• Edition description: THIS EDITION IS INTENDED FOR USE IN SCHOOLS AND LIBRARIES ONLY
  • Pages: 261
  • Product dimensions: 5.20 (w) x 7.80 (h) x 0.90 (d)

Meet the Author

Jonathan Kozol
Jonathon Kozol has been awarded the National Book Award and the Robert F. Kennedy Book Award. His previous books include Amazing Grace and Savage Inequalities. He lives in Byfield, Massachusetts.
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Read an Excerpt

Looking Backward:
1964-1991

It was a long time since I'd been with children in the pubiic schools.

I had begun to teach in 1964 in Boston in a segregated school so crowded and so poor that it could not provide my fourth grade children with a classroom. We shared an auditorium with another fourth grade and the choir and a group that was rehearsing, starting in October, for a Christmas play that, somehow, never was produced. In the spring I was shifted to another fourth grade that had had a string of substitutes all year. The 35 children in the class hadn't had a permanent teacher since they entered kindergarten. That year, I was their thirteenth teacher.

The results were seen in the first tests I gave. In April most were reading at the second grade level. Their math ability was at the first grade level.

In an effort to resuscitate their interest, I began to read them poetry I liked. They were drawn especially to poems of Robert Frost and Langston Hughes. One of the most embittered children in the class began to cry when she first heard the words of Langston Hughes.

What happens to a dream deferred?
Does it dry up
like a raisin in the sun?

She went home and memorized the lines.

The next day, I was fired. There was, it turned out, a list of "fourth grade poems" that teachers were obliged to follow but which, like most first-year teachers, I had never seen. According to school officials, Robert Frost and Langston Hughes were "too advanced" for children of this age. Hughes, moreover, was regarded as "inflammatory."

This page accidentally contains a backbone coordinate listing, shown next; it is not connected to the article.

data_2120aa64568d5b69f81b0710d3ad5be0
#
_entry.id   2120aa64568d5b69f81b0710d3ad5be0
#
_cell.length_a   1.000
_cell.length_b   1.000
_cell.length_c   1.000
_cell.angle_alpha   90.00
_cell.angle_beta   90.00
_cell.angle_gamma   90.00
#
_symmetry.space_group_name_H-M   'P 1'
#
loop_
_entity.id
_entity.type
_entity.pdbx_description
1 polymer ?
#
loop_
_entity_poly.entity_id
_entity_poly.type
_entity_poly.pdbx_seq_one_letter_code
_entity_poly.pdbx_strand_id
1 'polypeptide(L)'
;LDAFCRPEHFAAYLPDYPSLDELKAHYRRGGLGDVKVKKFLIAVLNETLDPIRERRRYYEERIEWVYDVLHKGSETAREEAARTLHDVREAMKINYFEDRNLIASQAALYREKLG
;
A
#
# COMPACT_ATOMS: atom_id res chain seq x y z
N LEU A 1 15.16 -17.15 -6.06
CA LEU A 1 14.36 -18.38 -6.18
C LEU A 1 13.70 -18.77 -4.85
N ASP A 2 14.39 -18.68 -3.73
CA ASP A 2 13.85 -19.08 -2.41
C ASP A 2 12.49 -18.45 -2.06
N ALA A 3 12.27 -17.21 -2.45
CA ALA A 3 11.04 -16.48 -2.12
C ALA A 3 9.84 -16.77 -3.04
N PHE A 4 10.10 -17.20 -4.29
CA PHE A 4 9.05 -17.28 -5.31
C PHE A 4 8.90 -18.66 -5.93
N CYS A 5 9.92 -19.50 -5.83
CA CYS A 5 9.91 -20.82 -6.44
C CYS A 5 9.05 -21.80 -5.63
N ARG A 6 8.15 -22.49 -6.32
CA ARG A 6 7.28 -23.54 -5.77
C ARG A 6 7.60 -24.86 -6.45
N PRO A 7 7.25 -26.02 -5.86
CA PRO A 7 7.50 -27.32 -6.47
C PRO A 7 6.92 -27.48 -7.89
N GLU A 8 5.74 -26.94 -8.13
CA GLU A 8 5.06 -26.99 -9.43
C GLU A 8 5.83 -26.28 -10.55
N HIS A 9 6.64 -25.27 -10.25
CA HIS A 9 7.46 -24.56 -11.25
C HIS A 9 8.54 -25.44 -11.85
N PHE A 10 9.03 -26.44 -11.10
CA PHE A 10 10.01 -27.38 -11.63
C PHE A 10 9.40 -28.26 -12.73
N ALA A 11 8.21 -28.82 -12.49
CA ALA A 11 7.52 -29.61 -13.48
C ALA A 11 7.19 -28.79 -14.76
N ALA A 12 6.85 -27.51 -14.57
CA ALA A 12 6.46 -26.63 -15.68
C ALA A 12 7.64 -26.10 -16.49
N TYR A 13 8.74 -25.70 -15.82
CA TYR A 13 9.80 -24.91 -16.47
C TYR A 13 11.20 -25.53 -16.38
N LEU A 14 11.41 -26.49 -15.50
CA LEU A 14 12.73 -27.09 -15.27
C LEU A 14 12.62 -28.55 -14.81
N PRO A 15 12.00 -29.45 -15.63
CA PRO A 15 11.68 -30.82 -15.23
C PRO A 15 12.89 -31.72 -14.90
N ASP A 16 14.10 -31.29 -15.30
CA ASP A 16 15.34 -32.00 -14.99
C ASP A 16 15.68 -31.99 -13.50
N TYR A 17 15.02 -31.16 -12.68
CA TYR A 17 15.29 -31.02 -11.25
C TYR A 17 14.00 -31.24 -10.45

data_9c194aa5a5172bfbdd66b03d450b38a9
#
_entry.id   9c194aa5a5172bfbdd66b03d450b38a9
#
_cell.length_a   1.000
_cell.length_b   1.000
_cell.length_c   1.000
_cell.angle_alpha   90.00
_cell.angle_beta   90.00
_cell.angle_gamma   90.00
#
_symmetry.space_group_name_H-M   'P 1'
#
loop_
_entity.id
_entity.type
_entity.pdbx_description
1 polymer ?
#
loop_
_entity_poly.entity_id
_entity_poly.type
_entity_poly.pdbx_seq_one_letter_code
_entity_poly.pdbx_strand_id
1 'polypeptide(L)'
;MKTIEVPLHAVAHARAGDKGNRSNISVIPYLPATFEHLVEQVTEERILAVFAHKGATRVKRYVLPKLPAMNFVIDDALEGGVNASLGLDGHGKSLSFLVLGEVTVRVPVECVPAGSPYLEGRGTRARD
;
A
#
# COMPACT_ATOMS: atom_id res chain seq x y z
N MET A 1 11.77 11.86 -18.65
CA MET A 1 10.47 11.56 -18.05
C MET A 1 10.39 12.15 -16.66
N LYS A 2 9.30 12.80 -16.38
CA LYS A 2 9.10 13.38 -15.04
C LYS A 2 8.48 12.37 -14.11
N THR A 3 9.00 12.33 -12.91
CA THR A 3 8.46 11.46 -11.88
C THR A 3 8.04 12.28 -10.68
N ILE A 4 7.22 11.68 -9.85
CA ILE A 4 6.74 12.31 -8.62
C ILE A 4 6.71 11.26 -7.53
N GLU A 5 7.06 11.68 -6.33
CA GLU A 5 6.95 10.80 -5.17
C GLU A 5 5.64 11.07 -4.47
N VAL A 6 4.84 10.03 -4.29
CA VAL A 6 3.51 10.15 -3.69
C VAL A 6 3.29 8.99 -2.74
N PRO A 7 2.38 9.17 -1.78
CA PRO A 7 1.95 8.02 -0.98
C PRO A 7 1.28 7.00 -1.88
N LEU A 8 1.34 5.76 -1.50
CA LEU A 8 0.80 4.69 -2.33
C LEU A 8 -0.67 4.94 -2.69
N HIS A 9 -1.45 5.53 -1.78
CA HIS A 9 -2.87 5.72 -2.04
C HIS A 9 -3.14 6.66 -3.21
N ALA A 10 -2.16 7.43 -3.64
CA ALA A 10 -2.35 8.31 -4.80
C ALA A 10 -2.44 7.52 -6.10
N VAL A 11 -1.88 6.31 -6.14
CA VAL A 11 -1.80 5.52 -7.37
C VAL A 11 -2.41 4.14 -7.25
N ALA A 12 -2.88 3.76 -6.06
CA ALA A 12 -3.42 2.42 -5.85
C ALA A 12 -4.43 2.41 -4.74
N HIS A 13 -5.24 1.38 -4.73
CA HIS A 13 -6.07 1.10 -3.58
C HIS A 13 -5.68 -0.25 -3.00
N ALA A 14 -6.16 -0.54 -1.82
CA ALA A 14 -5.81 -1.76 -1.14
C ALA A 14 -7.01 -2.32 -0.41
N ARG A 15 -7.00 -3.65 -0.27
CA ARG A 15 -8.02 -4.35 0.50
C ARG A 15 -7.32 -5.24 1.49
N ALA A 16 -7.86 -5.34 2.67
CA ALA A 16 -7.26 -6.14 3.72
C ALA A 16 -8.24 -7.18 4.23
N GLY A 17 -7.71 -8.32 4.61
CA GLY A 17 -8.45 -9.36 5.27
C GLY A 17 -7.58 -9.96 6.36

I was soon recruited to teach in a suburban system west of Boston. The shock of going from one of the poorest schools toone of the wealthiest cannot be overstated. I now had 21 children in a cheerful building with a principal who welcomed innovation.

After teaching for several years, I became involved with other interests--the health and education of farmworkers in New Mexico and Arizona, the problems of adult illiterates in several states, the lives of homeless families in New York. It wasn't until 1988, when I returned to Massachusetts after a long stay in New York City, that I realized how far I'd been drawn away from my original concerns. I found that I missed being with schoolchildren, and I felt a longing to spend time in public schools again. So, in the fall of 1988, 1 set off on another journey.

During the next two years I visited schools and spoke with children in approximately 30 neighborhoods from Illinois to Washington, D.C., and from New York to San Antonio. Wherever possible, I also met with children in their homes. There was no special logic in the choice of cities that I visited. I went where I was welcomed or knew teachers or school principals or ministers of churches.